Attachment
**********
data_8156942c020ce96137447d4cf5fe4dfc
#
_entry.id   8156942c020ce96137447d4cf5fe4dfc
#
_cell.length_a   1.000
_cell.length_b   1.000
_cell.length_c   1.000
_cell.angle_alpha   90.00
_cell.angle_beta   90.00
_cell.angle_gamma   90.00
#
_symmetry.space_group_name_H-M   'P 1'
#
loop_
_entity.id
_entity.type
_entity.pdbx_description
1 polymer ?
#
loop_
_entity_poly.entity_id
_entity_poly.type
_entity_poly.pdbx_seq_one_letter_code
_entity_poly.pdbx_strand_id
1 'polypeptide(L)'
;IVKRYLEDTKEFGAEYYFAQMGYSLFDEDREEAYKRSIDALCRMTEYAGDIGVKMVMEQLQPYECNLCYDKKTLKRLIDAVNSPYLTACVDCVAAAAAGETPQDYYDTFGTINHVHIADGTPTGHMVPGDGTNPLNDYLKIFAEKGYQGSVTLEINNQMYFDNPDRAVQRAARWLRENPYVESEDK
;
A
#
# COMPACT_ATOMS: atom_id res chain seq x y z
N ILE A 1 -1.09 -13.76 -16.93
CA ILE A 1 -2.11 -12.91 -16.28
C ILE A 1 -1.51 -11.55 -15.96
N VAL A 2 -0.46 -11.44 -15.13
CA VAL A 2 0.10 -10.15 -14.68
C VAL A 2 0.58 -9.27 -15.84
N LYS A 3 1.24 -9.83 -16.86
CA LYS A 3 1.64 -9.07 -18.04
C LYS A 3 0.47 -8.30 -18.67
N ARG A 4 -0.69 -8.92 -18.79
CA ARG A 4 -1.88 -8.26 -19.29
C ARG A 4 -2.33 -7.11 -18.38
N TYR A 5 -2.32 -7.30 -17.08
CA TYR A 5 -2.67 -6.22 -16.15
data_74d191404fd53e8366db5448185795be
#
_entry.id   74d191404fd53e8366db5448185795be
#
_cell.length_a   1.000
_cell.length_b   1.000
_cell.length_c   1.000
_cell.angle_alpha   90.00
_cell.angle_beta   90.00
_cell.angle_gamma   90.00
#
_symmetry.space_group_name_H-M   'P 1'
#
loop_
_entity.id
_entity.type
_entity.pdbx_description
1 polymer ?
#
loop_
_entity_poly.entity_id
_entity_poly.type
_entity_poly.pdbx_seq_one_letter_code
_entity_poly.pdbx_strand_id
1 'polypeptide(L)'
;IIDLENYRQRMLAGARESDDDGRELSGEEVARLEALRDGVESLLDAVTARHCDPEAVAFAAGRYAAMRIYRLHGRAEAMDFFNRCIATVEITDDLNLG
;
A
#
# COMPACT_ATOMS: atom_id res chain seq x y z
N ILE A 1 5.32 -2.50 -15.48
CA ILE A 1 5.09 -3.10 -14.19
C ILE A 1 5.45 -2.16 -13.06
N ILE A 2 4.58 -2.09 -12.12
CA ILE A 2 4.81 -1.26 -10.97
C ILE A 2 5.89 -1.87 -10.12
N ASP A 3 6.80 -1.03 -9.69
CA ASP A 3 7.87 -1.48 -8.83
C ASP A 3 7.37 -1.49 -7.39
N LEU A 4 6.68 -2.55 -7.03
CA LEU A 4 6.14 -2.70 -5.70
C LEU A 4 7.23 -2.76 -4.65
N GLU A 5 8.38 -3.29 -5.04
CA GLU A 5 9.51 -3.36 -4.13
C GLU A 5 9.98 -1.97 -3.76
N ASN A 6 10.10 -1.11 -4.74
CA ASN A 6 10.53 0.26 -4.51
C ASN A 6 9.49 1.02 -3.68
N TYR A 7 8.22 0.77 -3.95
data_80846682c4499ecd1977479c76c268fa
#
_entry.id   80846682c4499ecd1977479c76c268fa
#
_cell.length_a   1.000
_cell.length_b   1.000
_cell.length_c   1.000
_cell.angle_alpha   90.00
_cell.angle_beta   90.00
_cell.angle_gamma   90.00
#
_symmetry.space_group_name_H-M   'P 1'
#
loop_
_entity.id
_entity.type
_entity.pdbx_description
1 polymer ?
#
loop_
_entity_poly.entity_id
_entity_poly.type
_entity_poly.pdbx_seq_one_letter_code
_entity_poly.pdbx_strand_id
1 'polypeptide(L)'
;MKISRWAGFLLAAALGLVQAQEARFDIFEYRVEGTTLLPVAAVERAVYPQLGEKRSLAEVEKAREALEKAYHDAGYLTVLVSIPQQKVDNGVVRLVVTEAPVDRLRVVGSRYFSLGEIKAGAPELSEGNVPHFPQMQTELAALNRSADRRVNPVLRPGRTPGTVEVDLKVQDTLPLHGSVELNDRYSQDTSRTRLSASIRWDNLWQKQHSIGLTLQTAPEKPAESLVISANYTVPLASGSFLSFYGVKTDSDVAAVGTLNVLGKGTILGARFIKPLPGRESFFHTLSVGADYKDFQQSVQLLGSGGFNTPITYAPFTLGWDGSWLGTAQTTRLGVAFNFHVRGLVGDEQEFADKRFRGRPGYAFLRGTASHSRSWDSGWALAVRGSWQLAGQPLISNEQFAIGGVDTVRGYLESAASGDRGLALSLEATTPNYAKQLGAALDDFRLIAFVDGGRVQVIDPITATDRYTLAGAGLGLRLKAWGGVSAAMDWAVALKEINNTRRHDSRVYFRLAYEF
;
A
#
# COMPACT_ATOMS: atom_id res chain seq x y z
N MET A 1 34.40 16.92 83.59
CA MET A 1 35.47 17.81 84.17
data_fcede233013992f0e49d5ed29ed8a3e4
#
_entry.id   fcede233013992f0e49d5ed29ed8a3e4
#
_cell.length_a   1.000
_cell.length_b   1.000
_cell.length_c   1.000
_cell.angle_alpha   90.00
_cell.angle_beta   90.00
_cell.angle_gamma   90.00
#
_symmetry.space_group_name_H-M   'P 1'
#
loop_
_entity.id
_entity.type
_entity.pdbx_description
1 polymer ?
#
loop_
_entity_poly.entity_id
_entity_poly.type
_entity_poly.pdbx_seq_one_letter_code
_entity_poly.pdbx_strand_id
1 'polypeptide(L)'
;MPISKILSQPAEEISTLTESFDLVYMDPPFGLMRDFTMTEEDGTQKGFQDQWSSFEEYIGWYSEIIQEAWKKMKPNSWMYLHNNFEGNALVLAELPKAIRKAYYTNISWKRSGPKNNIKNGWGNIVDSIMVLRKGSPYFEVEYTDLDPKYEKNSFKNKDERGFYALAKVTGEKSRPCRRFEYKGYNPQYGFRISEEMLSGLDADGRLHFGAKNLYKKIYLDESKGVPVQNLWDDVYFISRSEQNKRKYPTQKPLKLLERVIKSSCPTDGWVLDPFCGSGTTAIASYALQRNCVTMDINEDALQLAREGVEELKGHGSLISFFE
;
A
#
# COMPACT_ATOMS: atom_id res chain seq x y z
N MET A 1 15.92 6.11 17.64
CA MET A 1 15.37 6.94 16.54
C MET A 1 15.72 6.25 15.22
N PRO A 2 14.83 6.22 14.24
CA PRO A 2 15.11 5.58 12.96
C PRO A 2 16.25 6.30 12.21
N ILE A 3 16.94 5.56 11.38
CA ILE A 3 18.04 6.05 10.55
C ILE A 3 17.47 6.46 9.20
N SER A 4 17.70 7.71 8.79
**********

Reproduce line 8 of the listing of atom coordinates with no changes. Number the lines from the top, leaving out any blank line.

_cell.angle_alpha   90.00